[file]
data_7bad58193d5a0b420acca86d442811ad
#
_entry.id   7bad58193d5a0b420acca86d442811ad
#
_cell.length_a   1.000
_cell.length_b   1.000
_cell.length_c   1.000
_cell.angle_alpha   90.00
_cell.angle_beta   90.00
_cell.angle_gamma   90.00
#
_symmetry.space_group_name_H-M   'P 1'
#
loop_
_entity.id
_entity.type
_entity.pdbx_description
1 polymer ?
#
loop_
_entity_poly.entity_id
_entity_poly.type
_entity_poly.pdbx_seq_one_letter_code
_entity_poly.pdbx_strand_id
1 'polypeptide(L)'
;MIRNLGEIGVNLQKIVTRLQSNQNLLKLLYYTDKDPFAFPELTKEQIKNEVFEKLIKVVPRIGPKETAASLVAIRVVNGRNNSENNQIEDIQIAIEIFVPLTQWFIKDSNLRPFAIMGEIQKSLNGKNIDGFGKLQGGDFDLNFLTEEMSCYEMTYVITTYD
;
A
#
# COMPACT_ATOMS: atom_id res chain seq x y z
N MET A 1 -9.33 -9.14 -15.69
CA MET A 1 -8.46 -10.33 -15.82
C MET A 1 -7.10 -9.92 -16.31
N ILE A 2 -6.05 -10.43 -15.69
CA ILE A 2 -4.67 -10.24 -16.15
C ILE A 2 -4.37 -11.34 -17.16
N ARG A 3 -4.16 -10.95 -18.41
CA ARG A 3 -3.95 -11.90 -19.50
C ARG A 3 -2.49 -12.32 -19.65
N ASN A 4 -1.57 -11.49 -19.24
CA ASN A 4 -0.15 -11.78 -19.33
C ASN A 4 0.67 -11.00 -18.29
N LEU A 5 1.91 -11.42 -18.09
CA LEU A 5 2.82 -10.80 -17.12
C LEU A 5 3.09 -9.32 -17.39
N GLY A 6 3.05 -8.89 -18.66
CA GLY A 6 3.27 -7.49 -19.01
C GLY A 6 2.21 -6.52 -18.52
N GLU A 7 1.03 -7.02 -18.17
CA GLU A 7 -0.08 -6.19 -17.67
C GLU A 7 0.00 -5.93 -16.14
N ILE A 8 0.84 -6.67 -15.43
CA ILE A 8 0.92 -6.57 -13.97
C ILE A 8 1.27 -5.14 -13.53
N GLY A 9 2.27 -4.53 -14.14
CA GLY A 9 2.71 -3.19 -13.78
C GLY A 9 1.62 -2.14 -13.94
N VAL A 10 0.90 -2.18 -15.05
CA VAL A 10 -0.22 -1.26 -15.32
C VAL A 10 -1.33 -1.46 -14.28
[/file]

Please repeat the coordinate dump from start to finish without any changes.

data_7bad58193d5a0b420acca86d442811ad
#
_entry.id   7bad58193d5a0b420acca86d442811ad
#
_cell.length_a   1.000
_cell.length_b   1.000
_cell.length_c   1.000
_cell.angle_alpha   90.00
_cell.angle_beta   90.00
_cell.angle_gamma   90.00
#
_symmetry.space_group_name_H-M   'P 1'
#
loop_
_entity.id
_entity.type
_entity.pdbx_description
1 polymer ?
#
loop_
_entity_poly.entity_id
_entity_poly.type
_entity_poly.pdbx_seq_one_letter_code
_entity_poly.pdbx_strand_id
1 'polypeptide(L)'
;MIRNLGEIGVNLQKIVTRLQSNQNLLKLLYYTDKDPFAFPELTKEQIKNEVFEKLIKVVPRIGPKETAASLVAIRVVNGRNNSENNQIEDIQIAIEIFVPLTQWFIKDSNLRPFAIMGEIQKSLNGKNIDGFGKLQGGDFDLNFLTEEMSCYEMTYVITTYD
;
A
#
# COMPACT_ATOMS: atom_id res chain seq x y z
N MET A 1 -9.33 -9.14 -15.69
CA MET A 1 -8.46 -10.33 -15.82
C MET A 1 -7.10 -9.92 -16.31
N ILE A 2 -6.05 -10.43 -15.69
CA ILE A 2 -4.67 -10.24 -16.15
C ILE A 2 -4.37 -11.34 -17.16
N ARG A 3 -4.16 -10.95 -18.41
CA ARG A 3 -3.95 -11.90 -19.50
C ARG A 3 -2.49 -12.32 -19.65
N ASN A 4 -1.57 -11.49 -19.24
CA ASN A 4 -0.15 -11.78 -19.33
C ASN A 4 0.67 -11.00 -18.29
N LEU A 5 1.91 -11.42 -18.09
CA LEU A 5 2.82 -10.80 -17.12
C LEU A 5 3.09 -9.32 -17.39
N GLY A 6 3.05 -8.89 -18.66
CA GLY A 6 3.27 -7.49 -19.01
C GLY A 6 2.21 -6.52 -18.52
N GLU A 7 1.03 -7.02 -18.17
CA GLU A 7 -0.08 -6.19 -17.67
C GLU A 7 0.00 -5.93 -16.14
N ILE A 8 0.84 -6.67 -15.43
CA ILE A 8 0.92 -6.57 -13.97
C ILE A 8 1.27 -5.14 -13.53
N GLY A 9 2.27 -4.53 -14.14
CA GLY A 9 2.71 -3.19 -13.78
C GLY A 9 1.62 -2.14 -13.94
N VAL A 10 0.90 -2.18 -15.05
CA VAL A 10 -0.22 -1.26 -15.32
C VAL A 10 -1.33 -1.46 -14.28